And now, almost 3 years later, I suffer from the trauma of my terrorist attack – of my cancer. Every little pain I have I immediately suspect and it sends me spiraling into a “I have cancer” funk. It could be a fat lip that I convince myself is cancer. It could be a weakened gallbladder. It could be a sprained shoulder. I am so traumatized by my experience with cancer that I live in constant fear and I over-analyze every twitch, twinge, or rumble of my body. I wake up every morning with a silent dread in the back of my consciousness, convinced that this is going to be the day I find out I still have cancer. I roll out of bed, feeling at once so grateful I am alive and survived my cancer but also filled with a vague sadness and conviction that I am on borrowed time.
This affects my day-to-day living. It impacts my happiness, by ability to be content, and my plans for the future. It affects my wife, my children, my family, and everyone who comes into contact with me. Similarly, America suffers. We have terror PTSD as a nation. We label, incorrectly, everything as terrorism. We live in fear of a new attack. We let it affect our daily lives and accept the misery and sadness that we give to ourselves – because we know we’re going to get attacked again.
I’m not depressed. I’m just filled with anxiety. I dodged a bullet and it scares me to no end that there could be another cancer bullet out there with my name on it. I hope there isn’t, but I must face the reality that it could be there. I fear that if I get attacked again I won’t be able to dodge the bullet a second time and, more importantly, I am not sure I would handle a second attack as well as I did the first. Now I know what to expect and I’m cringing, pulling away, even before the gun fires.
Is my fear unreasonable? Is my anxiety unwarranted? No; it is not. Any cancer survivor reading this will attest to the fact that you are never the same after diagnosis. Some primal innocence we didn’t even realize we still retained gets stripped away, leaving us raw and vulnerable. What is unreasonable, though, is to let this anxiety and fear continue to adversely affect the quality of my life. I have to come to grips with this new world I live in; I must accept it and live my life in spite of the uncertainty I now know is there. If I cannot do it on my own, I need to seek the help of someone who can assist me in dealing with my fear and anxiety.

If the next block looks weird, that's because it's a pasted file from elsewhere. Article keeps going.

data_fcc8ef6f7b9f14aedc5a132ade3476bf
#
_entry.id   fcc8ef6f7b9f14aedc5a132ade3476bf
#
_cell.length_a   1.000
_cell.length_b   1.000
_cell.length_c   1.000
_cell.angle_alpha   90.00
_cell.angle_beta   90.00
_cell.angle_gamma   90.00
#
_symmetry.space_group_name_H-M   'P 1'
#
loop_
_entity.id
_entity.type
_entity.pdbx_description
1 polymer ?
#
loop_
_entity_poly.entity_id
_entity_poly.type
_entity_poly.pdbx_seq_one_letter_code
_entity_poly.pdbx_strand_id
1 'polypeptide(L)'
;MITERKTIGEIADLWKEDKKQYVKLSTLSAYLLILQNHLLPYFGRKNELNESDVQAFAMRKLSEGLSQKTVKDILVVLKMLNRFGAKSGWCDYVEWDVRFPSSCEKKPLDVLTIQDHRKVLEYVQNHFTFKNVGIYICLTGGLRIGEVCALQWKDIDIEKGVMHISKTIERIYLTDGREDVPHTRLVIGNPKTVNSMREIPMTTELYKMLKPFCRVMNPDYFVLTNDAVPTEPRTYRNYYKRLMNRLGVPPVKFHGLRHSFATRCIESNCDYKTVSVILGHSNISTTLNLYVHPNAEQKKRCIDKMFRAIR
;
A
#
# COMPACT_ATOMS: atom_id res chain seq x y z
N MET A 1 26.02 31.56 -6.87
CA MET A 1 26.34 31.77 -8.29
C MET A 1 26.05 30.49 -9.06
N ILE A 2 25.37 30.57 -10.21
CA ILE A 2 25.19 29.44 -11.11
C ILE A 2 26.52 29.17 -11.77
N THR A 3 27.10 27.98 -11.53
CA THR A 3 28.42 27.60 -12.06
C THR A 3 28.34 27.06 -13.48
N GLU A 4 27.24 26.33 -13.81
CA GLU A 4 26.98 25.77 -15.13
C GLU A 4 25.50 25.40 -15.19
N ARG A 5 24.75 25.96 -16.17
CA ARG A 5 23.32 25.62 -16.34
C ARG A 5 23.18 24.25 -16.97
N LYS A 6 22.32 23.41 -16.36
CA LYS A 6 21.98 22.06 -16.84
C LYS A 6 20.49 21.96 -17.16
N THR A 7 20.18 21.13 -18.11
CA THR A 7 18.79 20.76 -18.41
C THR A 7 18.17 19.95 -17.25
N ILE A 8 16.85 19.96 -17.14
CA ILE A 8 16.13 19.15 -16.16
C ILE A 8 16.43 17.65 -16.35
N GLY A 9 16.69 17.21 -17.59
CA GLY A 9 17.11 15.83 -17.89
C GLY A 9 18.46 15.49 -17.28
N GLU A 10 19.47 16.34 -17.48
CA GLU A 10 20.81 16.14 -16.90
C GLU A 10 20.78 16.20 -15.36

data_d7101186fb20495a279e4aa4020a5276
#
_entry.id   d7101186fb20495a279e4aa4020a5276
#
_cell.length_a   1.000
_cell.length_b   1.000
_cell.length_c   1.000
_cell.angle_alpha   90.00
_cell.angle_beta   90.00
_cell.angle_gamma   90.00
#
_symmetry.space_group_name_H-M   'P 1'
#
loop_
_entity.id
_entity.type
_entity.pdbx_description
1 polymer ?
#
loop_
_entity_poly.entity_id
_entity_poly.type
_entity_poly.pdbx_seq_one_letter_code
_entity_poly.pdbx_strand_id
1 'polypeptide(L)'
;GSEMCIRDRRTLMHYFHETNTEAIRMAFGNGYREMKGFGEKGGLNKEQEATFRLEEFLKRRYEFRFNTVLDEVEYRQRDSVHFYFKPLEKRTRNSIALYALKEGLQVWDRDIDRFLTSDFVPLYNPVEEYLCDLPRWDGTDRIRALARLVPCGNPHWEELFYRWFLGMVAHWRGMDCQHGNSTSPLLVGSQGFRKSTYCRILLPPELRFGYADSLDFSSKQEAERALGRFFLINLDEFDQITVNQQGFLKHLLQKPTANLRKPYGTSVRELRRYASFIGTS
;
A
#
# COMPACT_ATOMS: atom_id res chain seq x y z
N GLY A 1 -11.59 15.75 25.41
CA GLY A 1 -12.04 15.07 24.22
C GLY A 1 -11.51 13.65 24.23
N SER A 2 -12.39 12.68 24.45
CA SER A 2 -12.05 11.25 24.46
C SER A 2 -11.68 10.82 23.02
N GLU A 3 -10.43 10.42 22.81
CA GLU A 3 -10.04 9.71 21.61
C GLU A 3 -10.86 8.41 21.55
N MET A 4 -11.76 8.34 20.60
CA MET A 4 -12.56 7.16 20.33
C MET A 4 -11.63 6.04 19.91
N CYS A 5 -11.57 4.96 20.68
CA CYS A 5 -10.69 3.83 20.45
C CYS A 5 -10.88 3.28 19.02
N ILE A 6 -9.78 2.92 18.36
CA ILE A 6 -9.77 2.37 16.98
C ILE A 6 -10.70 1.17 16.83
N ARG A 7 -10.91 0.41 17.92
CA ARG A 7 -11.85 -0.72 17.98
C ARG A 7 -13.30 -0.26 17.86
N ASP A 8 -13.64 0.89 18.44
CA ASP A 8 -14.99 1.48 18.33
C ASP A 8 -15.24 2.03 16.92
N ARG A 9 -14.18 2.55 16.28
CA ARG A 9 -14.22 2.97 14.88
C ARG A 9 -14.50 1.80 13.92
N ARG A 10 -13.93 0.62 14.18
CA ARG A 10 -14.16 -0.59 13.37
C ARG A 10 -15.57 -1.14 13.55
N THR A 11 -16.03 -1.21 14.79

Terrorism is a cancer. Cancer is a terrorist. We must make sure that the cure does not kill the patient, and we must make sure that we find ourselves again when it is over – we have to enjoy our lives and start living again. We cannot let the terror or cancer change who we fundamentally are, else the cancer or terror may as well have beat us. We also cannot ever afford to be less vigilant – we must rise up and fight cancer and terrorism whenever and wherever we find it. To fail to do so will eventually destroy us.
As a nation, we express similar fears and show our scars in how we react to the mere idea, the amorphous threat, of terrorists and terrorism. We isolate groups of people. We want to build walls. We are suspicious of anything that doesn’t seem normal – whatever definition we choose to apply. In the hunt to find and kill terrorists we give up our rights, our liberties, and inflict a series of wounds upon ourselves as a nation in panic-fueled attempts to beat this cancer in our society.
I went through surgery, radiation, and chemotherapy to rid myself of cancer. We nearly killed the patient to cure the disease. And the trauma of that haunts me to this day. Moving on and reclaiming my life, becoming who I want to be instead of what the cancer forced me to be is hard, scary, and so daunting as to seem an insurmountable mountain.
It seems to me that America is not so different.